Mixed legacy and cultural appropriation

[3/22/17 Edit to add audio from soundcloud]

On Friday I had a half-hearted attempt to explain to our 8-year old why I wouldn’t wear green, and why I could NOT celebrate St Patrick’s Day. It’s really quite staggering the level of cultural appropriation St Patrick’s Day has achieved. A celebration of the worst caricatures of the Irish, drunk, leprechauns, and four leaf clovers

Then today, on reporting the death of Martin McGuinness, former deputy first minister, and A former Provisional Irish Republican Army (IRA) leader. I was listening to BBC Radio, and among the people to be quoted was former British Prime Minister John Major. I never held Major in great esteem but what he had to say, for the most part summed up my feelings.

I do think that is unforgivable and will neither be forgotten nor forgiven when one looks back on the legacy of Martin McGuinness, and I don’t excuse any of that. I cannot find any redeeming quality in what he did over those years.

But I do recognize what he subsequently attempted to do and the part that he subsequently played in building a peace process.

Go 3-generations back and you’ll find Protestant Irish blood, my grandfather’s parents were from Northern Ireland, but that’s not it. Ireland was a non-issue when I was growing up, it was rarely mentioned. sure, we knew what was going on. Events like Bloody Sunday and “the Troubles” had been constantly in the news since 1969.

What followed was years of activity in England and London, throughout my formative years. Starting in 1972 with the Aldershot barracks bombing, and stretching through the Old Bailey Bombing, I was first working at the Rupert St market in London in 1974 on Saturdays. That year was the worst year for IRA bombs, they killed over 50-people, and injured more than 1,000. This included throwing bombs in two London night clubs. Bombs were behind and inside Post boxes, in publish rubbish/trash containers

Through the remainder of the 1970’s it’s hard to explain the content I had for the Irish people. In the summer of 1980, I took my first business trip to Dublin, and during that trip was spat at, and had lighted cigarettes flicked at me while walking down the street, because of my accent. And so it was, that the Irish were just Persona non grata.

We spent most of the 1980’s in the USA, specifically in New York. At that time, fundraising for the IRA in New York and Boston was a big thing. The likes of Adams and McGuinness were often on TV News giving very one sided views of their campaign against the British Government, and the British people.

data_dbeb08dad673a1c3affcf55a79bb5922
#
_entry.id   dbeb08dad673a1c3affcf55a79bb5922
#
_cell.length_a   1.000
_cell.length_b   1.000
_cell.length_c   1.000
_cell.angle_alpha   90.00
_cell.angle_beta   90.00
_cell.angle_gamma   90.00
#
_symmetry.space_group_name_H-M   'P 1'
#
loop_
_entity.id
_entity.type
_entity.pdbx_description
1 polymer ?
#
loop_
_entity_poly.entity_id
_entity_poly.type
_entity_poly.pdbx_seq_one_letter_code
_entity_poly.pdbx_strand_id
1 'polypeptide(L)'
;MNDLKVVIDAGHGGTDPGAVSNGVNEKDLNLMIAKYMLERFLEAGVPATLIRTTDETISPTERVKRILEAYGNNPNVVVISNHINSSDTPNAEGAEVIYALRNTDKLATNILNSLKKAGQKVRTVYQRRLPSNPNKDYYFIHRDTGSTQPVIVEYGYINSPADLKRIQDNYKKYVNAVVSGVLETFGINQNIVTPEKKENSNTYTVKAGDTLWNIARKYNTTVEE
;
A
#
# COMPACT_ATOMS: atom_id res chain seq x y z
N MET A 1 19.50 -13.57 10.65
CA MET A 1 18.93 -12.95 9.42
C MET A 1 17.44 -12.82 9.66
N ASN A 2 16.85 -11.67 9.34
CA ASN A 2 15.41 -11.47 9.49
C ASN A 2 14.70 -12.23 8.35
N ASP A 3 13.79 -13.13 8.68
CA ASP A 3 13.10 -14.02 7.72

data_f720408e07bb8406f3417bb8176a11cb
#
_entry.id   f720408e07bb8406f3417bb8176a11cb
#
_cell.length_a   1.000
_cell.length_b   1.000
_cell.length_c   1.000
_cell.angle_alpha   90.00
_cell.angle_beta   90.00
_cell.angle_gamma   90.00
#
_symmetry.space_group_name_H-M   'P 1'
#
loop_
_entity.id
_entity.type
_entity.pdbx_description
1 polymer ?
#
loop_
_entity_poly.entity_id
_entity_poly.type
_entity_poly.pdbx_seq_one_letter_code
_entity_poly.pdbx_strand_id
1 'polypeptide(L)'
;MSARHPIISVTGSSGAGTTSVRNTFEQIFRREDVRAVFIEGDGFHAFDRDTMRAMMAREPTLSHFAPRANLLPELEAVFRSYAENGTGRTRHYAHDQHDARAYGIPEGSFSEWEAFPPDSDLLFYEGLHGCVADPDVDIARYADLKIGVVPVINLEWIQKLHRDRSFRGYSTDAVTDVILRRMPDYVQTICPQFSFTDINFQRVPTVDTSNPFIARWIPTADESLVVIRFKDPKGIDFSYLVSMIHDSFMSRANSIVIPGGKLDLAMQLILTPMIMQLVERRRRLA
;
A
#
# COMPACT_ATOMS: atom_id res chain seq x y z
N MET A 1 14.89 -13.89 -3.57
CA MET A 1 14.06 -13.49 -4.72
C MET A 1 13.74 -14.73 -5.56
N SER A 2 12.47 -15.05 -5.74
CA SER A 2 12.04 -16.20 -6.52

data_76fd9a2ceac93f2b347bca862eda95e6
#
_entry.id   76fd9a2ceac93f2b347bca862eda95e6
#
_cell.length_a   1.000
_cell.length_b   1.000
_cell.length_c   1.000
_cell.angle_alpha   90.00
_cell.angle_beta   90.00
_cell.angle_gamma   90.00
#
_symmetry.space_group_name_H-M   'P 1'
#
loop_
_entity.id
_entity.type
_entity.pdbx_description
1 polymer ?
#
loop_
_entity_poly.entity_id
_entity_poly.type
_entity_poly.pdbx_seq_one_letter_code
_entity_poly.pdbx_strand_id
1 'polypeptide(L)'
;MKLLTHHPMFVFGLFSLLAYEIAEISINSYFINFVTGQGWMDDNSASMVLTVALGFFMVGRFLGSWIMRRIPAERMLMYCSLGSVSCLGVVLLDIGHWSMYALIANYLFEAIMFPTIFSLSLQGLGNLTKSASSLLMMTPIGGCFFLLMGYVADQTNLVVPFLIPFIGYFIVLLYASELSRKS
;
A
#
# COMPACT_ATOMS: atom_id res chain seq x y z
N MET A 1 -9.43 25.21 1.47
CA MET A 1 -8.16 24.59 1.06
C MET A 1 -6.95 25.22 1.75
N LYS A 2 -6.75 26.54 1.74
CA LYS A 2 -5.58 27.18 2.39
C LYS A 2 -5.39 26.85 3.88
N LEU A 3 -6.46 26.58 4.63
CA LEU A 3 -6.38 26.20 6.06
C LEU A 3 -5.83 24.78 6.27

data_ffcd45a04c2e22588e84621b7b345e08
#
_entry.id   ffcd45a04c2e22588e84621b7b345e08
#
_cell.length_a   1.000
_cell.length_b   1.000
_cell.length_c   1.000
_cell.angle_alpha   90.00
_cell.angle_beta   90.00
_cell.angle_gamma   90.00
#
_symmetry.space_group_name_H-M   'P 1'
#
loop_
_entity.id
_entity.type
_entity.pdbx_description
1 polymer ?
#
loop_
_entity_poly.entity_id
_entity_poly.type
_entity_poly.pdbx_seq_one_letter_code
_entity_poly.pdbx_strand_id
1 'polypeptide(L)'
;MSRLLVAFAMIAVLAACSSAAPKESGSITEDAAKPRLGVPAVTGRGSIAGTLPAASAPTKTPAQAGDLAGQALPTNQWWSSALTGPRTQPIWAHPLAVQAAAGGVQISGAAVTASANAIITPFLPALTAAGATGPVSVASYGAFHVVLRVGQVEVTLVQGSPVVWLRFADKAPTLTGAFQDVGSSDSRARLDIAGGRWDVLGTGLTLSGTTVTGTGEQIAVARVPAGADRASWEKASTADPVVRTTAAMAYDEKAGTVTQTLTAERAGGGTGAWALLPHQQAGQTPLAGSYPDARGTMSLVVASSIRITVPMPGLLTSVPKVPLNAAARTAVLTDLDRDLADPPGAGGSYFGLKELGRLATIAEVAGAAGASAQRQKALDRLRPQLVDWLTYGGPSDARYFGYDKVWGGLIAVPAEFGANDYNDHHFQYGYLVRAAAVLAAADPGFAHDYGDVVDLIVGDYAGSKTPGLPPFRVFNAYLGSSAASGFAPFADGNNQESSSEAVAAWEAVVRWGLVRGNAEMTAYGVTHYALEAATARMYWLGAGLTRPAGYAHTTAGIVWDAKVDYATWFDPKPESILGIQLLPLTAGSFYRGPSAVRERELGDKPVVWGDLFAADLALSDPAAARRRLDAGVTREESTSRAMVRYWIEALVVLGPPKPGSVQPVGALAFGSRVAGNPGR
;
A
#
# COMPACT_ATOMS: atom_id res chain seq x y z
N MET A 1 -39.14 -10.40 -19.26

Having returned to the UK and joined IBM, the random bombings carried out by the IRA continued, while often focussed on military targets, they were not always. Two IRA bombers blew themselves up in our town center while trying to set and detonate a bomb. I was working at the London computer center for the TSB Bank, on an upgrade to their software early morning in London on April 24th 1993, when at 10:27 am, the Bishopsgate bombing occurred. Their office off St Dunstans Hill was just half a mile from the bomb site, we heard and felt the blast. It followed another massive City of London blast in 1992 at the Baltic Exchange(now the site of The Gherkin).

So, no I was never in a bombing, as far as I’m aware none of my family were impacted by a bombing, but somehow it seems like asking a New Yorker to celebrate Al-Qaeda day on September 11th, to expect me to celebrate St Patrick’s Day.

As I said to the 8-year old, I’m happy you are having a fun day, I’m glad there is peace now in Northern Island but I can’t really dress up.

NTD or National Taliban Day?

I enjoy a pint of Guinness as much as the next “man”, but I continue to find St Patricks day  troubling. I wonder if in 100 years time the youth of tomorrow will be celebrating national Taliban day?

Really, for the most part of the last 100 years St Patricks day has been a major fund raiser for the Irish Republican Army and the Provisional IRA. Until as recently as 5-years ago they used the money to support people who indiscriminately bomb, killed, maimed both innocent civilians, and the families of people who supported the British Government. They also planted and carried out attacks on Soldiers of the British Government, who for the most part didn’t want to be in Northern Island, didn’t care who owned/governed Northern Island, provided people were not being killed daily the were just following orders. Me too.

One of my friends was injured in a train station bombing, for most of my adult life there were no trash cans in London, precisely because they were a great place to leave bombs and were regularly used as such.

Yep, the British Government played it’s part, it was far from perfect, yep, completely agree. Bloody Sunday was a massacre carried out by soldiers. Remember, the potato famine in Ireland was right around the time the Ameican forefathers were introducing Smallpox and other killer diseases to the native tribes in America. If you think Britain should give Northern Island back to the Irish, then I assume you also think America should be returned to the native Americans?

I’m happy that St Patricks day has turned into an excuse for a drinking binge, but context is everything. If you went forward 50-years and found the youth of the future celebrating Taliban day, how would you feel? It’s not that different…